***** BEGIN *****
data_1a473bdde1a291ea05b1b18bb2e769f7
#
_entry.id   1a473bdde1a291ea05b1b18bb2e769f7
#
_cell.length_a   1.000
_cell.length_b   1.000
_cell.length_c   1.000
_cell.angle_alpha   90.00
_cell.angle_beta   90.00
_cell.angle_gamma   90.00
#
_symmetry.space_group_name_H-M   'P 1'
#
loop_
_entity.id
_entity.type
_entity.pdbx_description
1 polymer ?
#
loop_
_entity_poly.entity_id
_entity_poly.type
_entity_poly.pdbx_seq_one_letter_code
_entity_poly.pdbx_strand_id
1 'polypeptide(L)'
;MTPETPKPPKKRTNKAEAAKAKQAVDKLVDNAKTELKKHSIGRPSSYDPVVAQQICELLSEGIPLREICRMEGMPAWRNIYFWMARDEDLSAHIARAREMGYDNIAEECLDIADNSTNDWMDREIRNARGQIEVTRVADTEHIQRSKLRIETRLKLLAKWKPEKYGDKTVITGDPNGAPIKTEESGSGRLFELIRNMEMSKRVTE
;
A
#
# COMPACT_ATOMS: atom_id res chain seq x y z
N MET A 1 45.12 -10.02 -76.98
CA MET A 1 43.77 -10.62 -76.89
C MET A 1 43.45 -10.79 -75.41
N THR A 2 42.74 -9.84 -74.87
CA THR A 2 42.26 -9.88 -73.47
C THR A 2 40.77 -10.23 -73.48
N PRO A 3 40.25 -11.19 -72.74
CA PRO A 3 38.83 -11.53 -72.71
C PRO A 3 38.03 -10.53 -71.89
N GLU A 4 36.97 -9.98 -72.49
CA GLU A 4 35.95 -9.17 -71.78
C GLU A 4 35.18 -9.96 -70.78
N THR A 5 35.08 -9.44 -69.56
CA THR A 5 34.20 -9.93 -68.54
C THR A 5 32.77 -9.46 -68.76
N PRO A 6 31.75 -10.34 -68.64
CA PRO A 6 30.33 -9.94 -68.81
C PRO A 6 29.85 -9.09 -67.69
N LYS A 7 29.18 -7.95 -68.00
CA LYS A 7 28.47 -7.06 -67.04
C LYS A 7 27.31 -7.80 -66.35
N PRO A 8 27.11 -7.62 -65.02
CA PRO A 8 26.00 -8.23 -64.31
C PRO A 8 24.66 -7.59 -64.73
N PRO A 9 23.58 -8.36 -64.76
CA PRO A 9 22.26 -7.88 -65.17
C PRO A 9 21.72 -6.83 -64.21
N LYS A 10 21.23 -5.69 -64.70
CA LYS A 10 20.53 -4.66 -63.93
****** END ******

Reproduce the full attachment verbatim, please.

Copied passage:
data_1a473bdde1a291ea05b1b18bb2e769f7
#
_entry.id   1a473bdde1a291ea05b1b18bb2e769f7
#
_cell.length_a   1.000
_cell.length_b   1.000
_cell.length_c   1.000
_cell.angle_alpha   90.00
_cell.angle_beta   90.00
_cell.angle_gamma   90.00
#
_symmetry.space_group_name_H-M   'P 1'
#
loop_
_entity.id
_entity.type
_entity.pdbx_description
1 polymer ?
#
loop_
_entity_poly.entity_id
_entity_poly.type
_entity_poly.pdbx_seq_one_letter_code
_entity_poly.pdbx_strand_id
1 'polypeptide(L)'
;MTPETPKPPKKRTNKAEAAKAKQAVDKLVDNAKTELKKHSIGRPSSYDPVVAQQICELLSEGIPLREICRMEGMPAWRNIYFWMARDEDLSAHIARAREMGYDNIAEECLDIADNSTNDWMDREIRNARGQIEVTRVADTEHIQRSKLRIETRLKLLAKWKPEKYGDKTVITGDPNGAPIKTEESGSGRLFELIRNMEMSKRVTE
;
A
#
# COMPACT_ATOMS: atom_id res chain seq x y z
N MET A 1 45.12 -10.02 -76.98
CA MET A 1 43.77 -10.62 -76.89
C MET A 1 43.45 -10.79 -75.41
N THR A 2 42.74 -9.84 -74.87
CA THR A 2 42.26 -9.88 -73.47
C THR A 2 40.77 -10.23 -73.48
N PRO A 3 40.25 -11.19 -72.74
CA PRO A 3 38.83 -11.53 -72.71
C PRO A 3 38.03 -10.53 -71.89
N GLU A 4 36.97 -9.98 -72.49
CA GLU A 4 35.95 -9.17 -71.78
C GLU A 4 35.18 -9.96 -70.78
N THR A 5 35.08 -9.44 -69.56
CA THR A 5 34.20 -9.93 -68.54
C THR A 5 32.77 -9.46 -68.76
N PRO A 6 31.75 -10.34 -68.64
CA PRO A 6 30.33 -9.94 -68.81
C PRO A 6 29.85 -9.09 -67.69
N LYS A 7 29.18 -7.95 -68.00
CA LYS A 7 28.47 -7.06 -67.04
C LYS A 7 27.31 -7.80 -66.35
N PRO A 8 27.11 -7.62 -65.02
CA PRO A 8 26.00 -8.23 -64.31
C PRO A 8 24.66 -7.59 -64.73
N PRO A 9 23.58 -8.36 -64.76
CA PRO A 9 22.26 -7.88 -65.17
C PRO A 9 21.72 -6.83 -64.21
N LYS A 10 21.23 -5.69 -64.70
CA LYS A 10 20.53 -4.66 -63.93